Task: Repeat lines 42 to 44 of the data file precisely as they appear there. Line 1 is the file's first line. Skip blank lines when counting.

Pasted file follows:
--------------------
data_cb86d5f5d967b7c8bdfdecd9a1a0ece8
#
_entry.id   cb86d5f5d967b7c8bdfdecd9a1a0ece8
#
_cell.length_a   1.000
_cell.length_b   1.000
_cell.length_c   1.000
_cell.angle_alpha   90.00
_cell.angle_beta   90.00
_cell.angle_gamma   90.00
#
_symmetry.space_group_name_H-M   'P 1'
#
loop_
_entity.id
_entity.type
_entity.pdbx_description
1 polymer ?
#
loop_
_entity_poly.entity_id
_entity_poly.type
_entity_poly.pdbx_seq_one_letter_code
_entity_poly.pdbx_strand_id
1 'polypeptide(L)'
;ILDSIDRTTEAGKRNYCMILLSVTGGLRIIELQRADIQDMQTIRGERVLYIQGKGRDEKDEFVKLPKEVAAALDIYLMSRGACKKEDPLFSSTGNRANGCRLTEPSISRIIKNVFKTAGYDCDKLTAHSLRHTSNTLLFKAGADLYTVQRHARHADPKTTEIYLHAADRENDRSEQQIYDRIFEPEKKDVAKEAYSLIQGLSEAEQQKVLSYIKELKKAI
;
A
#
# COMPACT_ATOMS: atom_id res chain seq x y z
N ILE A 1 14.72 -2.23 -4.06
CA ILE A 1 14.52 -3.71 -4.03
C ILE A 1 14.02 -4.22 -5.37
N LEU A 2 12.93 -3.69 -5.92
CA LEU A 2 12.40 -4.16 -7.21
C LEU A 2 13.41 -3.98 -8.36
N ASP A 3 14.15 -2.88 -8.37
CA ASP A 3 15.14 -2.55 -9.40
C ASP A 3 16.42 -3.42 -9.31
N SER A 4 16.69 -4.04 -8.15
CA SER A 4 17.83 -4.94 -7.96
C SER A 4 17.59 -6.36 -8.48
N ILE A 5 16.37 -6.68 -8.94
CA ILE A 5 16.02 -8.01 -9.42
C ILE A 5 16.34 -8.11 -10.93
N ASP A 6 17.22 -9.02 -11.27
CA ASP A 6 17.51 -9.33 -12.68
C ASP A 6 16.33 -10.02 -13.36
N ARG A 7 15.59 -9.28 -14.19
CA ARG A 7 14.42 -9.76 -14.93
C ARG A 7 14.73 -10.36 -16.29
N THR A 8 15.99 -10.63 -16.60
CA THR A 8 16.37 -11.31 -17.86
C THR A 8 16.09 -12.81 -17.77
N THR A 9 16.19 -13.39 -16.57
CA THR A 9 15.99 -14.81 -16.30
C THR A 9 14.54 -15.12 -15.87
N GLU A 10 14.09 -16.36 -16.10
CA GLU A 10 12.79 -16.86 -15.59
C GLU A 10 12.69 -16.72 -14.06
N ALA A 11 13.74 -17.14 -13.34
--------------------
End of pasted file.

C SER A 4 17.59 -6.36 -8.48
N ILE A 5 16.37 -6.68 -8.94
CA ILE A 5 16.02 -8.01 -9.42